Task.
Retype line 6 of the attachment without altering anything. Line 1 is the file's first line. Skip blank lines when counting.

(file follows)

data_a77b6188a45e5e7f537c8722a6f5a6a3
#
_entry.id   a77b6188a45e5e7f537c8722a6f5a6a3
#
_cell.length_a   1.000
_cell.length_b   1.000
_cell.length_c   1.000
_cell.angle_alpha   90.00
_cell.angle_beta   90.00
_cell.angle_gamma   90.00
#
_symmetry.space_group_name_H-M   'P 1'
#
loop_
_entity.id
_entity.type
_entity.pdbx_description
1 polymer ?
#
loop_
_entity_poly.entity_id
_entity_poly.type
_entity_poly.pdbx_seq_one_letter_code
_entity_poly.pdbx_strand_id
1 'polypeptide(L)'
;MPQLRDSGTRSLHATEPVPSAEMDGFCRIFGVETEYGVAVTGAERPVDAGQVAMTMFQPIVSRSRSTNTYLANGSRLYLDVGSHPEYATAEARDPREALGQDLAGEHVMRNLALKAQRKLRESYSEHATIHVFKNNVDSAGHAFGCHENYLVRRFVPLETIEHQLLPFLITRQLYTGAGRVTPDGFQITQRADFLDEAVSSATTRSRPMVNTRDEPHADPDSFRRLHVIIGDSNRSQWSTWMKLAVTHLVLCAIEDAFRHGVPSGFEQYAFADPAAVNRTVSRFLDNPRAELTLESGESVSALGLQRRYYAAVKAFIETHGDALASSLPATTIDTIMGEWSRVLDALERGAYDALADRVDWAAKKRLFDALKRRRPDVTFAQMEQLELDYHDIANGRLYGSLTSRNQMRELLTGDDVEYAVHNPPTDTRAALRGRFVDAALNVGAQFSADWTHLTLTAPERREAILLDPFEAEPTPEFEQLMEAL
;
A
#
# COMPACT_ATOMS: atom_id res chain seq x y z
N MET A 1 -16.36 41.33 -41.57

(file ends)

_cell.length_b   1.000